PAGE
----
Political Participation of Islamist Actors…


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In Morocco

Participation of Islamists in the formal political process had taken two different forms prior to the Arab Spring. One was their de facto acceptance and limited accommodation by authoritarian regimes, as was the case in Egypt by allowing independent MPs from within the Muslim Brotherhood. The other was inclusion in the form of legal political parties, as in Morocco and Jordan, albeit with restricted electoral terms. Since 1996, one group among the Moroccan Islamist groups, namely al-Tajdid wal-Islah (Reform and Renewal), has become an integral part of the parliament, first as an opposition party (MPDC/PJD) and later as a ruling party (PJD) since November 2011. In contrast to single-party rule elsewhere in the Middle East, a multi-party system has been the choice of the monarchy as the ultimate decision making body in Morocco. While this system was more democratic on its face, successive governments were composed of palace loyalist parties, which came to power through rigged elections up until the 1990s. The monarchy utilized a highly diverse political strategy, including the following measures: 1) repress the opposition movements and deny their legalization, 2) divide the strong opposition parties by favoring certain factions over others, 3) create new pro-palace parties, and 4) co-opt the opposition parties into the system. As the parties became debilitated due to infighting or failing to find solutions to the country’s ongoing problems, the king presented himself as the “ultimate problem-solver” and prevailed as the neutral entity. Thus, multi-party politics upheld the political stature of the king instead of diminishing it.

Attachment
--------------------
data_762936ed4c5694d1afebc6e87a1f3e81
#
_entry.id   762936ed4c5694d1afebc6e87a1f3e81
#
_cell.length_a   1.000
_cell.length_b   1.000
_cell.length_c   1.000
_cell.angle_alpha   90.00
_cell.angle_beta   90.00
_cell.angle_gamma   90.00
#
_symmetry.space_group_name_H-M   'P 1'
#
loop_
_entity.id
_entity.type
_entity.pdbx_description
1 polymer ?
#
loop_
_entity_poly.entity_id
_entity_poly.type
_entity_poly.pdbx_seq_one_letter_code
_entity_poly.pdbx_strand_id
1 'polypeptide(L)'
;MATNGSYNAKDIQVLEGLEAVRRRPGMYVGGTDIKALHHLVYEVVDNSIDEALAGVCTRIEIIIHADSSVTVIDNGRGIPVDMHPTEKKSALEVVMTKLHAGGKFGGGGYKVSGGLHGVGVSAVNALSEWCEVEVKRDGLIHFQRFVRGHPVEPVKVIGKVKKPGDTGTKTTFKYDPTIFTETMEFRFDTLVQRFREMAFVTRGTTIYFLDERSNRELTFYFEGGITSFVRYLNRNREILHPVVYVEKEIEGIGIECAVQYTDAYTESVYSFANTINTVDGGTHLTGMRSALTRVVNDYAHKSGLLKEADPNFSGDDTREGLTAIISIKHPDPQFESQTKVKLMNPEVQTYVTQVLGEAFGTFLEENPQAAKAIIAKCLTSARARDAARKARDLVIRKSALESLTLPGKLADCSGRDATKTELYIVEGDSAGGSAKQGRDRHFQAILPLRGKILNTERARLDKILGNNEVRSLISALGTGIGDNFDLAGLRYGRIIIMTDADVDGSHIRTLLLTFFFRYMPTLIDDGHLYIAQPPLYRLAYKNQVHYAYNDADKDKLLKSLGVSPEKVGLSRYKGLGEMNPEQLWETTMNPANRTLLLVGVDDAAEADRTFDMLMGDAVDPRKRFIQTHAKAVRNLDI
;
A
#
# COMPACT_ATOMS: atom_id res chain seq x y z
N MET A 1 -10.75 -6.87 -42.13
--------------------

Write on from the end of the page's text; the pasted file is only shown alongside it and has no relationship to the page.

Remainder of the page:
By Feriha Perekli

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